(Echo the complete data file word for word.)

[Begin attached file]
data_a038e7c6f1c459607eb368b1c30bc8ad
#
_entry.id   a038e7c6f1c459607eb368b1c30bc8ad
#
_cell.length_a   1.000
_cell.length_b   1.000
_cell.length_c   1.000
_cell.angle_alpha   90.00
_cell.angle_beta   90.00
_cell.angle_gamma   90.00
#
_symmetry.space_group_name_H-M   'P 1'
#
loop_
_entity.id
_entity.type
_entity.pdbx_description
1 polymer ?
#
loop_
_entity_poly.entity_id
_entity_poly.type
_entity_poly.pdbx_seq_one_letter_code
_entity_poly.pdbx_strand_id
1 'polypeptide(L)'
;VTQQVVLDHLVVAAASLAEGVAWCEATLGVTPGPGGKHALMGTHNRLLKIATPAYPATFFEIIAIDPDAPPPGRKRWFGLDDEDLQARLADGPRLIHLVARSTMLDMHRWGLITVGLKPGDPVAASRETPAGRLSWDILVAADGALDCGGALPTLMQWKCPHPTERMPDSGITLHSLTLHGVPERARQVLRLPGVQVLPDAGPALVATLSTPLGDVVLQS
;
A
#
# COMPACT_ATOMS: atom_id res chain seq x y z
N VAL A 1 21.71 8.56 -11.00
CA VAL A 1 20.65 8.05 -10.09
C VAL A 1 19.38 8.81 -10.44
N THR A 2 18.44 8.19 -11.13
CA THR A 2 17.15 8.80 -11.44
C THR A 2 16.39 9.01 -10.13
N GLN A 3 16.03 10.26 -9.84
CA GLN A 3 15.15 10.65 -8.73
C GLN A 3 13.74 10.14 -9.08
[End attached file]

data_a038e7c6f1c459607eb368b1c30bc8ad
#
_entry.id   a038e7c6f1c459607eb368b1c30bc8ad
#
_cell.length_a   1.000
_cell.length_b   1.000
_cell.length_c   1.000
_cell.angle_alpha   90.00
_cell.angle_beta   90.00
_cell.angle_gamma   90.00
#
_symmetry.space_group_name_H-M   'P 1'
#
loop_
_entity.id
_entity.type
_entity.pdbx_description
1 polymer ?
#
loop_
_entity_poly.entity_id
_entity_poly.type
_entity_poly.pdbx_seq_one_letter_code
_entity_poly.pdbx_strand_id
1 'polypeptide(L)'
;VTQQVVLDHLVVAAASLAEGVAWCEATLGVTPGPGGKHALMGTHNRLLKIATPAYPATFFEIIAIDPDAPPPGRKRWFGLDDEDLQARLADGPRLIHLVARSTMLDMHRWGLITVGLKPGDPVAASRETPAGRLSWDILVAADGALDCGGALPTLMQWKCPHPTERMPDSGITLHSLTLHGVPERARQVLRLPGVQVLPDAGPALVATLSTPLGDVVLQS
;
A
#
# COMPACT_ATOMS: atom_id res chain seq x y z
N VAL A 1 21.71 8.56 -11.00
CA VAL A 1 20.65 8.05 -10.09
C VAL A 1 19.38 8.81 -10.44
N THR A 2 18.44 8.19 -11.13
CA THR A 2 17.15 8.80 -11.44
C THR A 2 16.39 9.01 -10.13
N GLN A 3 16.03 10.26 -9.84
CA GLN A 3 15.15 10.65 -8.73
C GLN A 3 13.74 10.14 -9.08